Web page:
Bob then turned his attention to studying long-term changes in living standards in Europe and North America. The collection of anthropometric data and the medical information contained in US Civil War military and pension records became the focus of his research project, “Early Indicators of Later Work Levels, Disease, and Death,” a project continuing under the direction of Dora Costa, professor of economics at UCLA. As a result of his researches, Bob received numerous honors, most notably the Nobel Prize in Economic Science in 1993, which he shared with his friend Douglass North.
In addition to his exemplary research record, Bob was active in several scholarly societies over the course of his long career. He was a member of the National Academy of Sciences and the American Philosophical Society, as well as a fellow of the American Academy of Arts and Sciences, the American Association for the Advancement of Science, the Royal Historical Society, and the British Academy. He also served as president of the American Economic Association, the Economic History Association, and the Social Science History Association, and he was the recipient of nine honorary degrees from American, British, Swedish, and Italian universities, and was an honorary professor at three Chinese universities.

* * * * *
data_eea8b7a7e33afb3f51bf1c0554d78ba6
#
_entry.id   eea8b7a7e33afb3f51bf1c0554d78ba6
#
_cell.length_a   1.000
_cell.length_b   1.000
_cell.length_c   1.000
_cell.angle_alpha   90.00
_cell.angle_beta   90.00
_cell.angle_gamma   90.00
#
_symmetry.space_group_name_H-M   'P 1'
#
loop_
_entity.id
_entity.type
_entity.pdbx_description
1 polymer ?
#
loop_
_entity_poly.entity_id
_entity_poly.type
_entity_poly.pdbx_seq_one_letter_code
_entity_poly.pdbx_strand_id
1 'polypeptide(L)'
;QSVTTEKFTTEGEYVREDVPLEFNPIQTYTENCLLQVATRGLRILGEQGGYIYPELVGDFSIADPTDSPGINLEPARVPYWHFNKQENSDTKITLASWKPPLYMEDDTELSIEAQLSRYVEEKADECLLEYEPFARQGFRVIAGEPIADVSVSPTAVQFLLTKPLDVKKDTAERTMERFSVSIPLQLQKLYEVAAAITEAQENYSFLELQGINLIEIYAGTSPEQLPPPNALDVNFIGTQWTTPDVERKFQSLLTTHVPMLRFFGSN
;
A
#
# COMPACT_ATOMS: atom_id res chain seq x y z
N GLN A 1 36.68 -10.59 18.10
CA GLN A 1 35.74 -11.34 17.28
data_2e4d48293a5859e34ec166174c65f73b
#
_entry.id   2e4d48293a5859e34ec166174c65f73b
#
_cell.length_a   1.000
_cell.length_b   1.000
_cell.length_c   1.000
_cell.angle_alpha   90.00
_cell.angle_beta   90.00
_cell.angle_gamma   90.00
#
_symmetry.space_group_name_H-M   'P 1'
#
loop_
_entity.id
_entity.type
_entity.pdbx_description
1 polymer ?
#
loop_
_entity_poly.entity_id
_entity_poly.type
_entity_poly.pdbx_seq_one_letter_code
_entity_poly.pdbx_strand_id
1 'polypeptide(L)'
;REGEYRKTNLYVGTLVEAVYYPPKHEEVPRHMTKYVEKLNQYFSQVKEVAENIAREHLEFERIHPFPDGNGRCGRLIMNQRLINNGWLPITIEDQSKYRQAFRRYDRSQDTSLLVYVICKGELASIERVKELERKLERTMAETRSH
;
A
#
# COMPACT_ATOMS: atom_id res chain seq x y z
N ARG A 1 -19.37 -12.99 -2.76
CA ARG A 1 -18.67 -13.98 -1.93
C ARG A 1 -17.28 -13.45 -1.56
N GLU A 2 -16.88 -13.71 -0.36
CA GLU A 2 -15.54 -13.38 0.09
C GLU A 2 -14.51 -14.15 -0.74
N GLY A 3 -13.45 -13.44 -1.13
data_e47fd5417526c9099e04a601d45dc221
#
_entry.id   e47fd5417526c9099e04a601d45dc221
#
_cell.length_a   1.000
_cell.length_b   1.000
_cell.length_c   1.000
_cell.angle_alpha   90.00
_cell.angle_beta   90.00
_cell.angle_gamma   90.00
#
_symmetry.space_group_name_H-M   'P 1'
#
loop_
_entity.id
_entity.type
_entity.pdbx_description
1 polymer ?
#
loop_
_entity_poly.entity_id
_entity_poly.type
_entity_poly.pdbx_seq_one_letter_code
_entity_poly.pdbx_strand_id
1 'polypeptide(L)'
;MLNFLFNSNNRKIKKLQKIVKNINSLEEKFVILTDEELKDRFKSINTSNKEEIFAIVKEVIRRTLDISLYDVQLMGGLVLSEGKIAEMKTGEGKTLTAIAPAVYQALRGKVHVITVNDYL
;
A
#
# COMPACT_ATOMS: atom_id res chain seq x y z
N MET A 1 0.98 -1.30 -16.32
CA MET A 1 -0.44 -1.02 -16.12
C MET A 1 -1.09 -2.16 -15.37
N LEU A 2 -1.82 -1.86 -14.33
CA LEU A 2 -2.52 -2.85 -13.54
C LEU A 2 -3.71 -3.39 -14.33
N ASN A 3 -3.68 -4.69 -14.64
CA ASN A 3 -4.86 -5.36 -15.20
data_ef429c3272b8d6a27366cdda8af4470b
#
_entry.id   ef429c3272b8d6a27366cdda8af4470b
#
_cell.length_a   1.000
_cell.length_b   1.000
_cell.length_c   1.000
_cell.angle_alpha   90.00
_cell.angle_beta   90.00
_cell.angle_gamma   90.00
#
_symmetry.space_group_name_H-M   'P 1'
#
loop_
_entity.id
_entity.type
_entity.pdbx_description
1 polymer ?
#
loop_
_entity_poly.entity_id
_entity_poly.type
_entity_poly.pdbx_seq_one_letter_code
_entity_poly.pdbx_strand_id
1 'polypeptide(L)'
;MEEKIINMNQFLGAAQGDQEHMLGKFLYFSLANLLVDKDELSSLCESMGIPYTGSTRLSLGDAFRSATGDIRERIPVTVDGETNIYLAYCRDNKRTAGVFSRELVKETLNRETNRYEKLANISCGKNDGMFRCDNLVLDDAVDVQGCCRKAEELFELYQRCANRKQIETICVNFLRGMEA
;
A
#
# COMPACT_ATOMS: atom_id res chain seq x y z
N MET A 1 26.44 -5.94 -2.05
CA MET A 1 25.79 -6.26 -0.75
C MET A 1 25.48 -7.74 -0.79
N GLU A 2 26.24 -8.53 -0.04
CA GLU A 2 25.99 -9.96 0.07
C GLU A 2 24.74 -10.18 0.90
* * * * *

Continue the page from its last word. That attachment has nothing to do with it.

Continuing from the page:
Bob had a deserved reputation for the time and effort spent on his research and publications, but he was also acclaimed for his generosity to students and other scholars. He was the founding director of the Development of the American Economy program at the National Bureau of Economic Research, which he and his successor in that role, Claudia Goldin, professor of economics at Harvard, have used as a means to introduce junior scholars into the profession.
Along with his dedication to his academic work, Bob was devoted to his wife and family. He was predeceased (in 2007) by his wife of 58 years, Enid Cassandra Morgan, whom he had met and wed when they were both involved in left-wing organizations. He is survived by two sons, Michael and Steven, five grandchildren, and two great-grandchildren.
University of Rochester
Tags: In Memoriam